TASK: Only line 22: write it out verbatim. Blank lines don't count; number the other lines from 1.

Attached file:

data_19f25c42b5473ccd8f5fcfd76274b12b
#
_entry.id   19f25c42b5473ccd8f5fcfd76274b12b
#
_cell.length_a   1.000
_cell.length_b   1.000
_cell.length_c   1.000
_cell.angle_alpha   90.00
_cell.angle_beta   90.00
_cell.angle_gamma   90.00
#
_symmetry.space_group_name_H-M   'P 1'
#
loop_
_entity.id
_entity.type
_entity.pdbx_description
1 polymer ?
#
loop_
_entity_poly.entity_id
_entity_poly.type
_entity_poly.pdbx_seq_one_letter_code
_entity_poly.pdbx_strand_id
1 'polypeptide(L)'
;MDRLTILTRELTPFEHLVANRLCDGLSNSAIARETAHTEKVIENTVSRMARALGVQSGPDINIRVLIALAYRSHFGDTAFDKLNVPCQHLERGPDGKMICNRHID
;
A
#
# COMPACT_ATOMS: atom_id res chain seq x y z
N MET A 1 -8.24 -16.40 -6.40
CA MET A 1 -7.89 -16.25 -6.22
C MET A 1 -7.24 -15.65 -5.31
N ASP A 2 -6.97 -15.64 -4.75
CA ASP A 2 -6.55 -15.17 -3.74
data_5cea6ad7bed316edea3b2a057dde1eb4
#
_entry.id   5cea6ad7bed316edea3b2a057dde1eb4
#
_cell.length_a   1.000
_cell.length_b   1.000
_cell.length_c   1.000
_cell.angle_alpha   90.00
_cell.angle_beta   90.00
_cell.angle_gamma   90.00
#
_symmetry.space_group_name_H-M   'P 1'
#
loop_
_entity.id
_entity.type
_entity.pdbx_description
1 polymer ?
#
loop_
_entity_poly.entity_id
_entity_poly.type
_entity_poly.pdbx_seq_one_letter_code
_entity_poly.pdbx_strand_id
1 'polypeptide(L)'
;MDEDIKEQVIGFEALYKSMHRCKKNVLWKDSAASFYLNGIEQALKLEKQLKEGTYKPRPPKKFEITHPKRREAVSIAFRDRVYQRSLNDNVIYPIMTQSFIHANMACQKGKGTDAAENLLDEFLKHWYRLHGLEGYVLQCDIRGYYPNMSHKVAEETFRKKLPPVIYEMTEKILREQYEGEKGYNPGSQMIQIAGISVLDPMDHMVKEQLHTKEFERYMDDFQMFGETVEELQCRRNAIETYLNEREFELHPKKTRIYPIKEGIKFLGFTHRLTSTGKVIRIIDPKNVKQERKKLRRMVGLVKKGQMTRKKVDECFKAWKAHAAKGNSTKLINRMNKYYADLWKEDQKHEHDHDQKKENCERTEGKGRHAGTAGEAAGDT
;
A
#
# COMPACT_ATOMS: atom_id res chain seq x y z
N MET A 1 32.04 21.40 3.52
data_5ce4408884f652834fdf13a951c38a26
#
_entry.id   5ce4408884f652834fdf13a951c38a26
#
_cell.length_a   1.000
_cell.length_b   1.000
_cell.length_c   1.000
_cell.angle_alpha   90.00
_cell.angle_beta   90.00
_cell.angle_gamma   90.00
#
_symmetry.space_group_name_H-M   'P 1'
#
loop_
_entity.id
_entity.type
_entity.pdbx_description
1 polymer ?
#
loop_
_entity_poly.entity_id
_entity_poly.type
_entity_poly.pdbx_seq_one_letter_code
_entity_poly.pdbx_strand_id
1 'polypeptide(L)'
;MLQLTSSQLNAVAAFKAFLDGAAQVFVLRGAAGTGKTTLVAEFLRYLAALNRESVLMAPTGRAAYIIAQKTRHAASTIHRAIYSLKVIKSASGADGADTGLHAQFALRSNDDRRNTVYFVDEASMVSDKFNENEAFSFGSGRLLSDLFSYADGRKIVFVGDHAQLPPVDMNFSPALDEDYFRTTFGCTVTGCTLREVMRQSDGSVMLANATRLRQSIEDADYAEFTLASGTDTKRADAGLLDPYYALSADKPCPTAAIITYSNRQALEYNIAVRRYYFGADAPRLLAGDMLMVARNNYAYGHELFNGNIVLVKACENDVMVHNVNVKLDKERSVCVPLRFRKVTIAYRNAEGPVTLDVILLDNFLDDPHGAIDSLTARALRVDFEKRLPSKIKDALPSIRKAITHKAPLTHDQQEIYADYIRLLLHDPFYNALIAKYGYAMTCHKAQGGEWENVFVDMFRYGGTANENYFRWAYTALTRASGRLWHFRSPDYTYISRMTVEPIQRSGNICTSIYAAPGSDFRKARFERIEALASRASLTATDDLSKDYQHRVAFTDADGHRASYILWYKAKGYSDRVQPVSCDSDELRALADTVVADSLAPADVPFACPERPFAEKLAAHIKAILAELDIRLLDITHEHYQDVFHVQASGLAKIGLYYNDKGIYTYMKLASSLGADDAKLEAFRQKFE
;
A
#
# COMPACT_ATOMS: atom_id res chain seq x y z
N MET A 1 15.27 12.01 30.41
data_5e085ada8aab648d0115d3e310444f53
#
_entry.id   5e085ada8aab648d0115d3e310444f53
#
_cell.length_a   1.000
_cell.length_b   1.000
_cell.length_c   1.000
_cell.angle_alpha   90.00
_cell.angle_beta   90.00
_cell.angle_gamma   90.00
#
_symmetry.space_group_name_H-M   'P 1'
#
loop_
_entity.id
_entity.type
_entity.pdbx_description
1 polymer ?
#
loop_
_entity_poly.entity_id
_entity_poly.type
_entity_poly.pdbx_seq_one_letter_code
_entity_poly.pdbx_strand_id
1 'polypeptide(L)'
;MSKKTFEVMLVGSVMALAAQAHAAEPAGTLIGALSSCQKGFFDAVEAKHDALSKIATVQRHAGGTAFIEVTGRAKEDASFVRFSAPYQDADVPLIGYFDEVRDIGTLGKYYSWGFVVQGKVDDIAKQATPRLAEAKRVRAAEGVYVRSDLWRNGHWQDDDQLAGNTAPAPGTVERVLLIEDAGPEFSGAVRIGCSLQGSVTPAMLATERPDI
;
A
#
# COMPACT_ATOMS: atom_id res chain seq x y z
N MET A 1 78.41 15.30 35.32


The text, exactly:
_entity_poly.type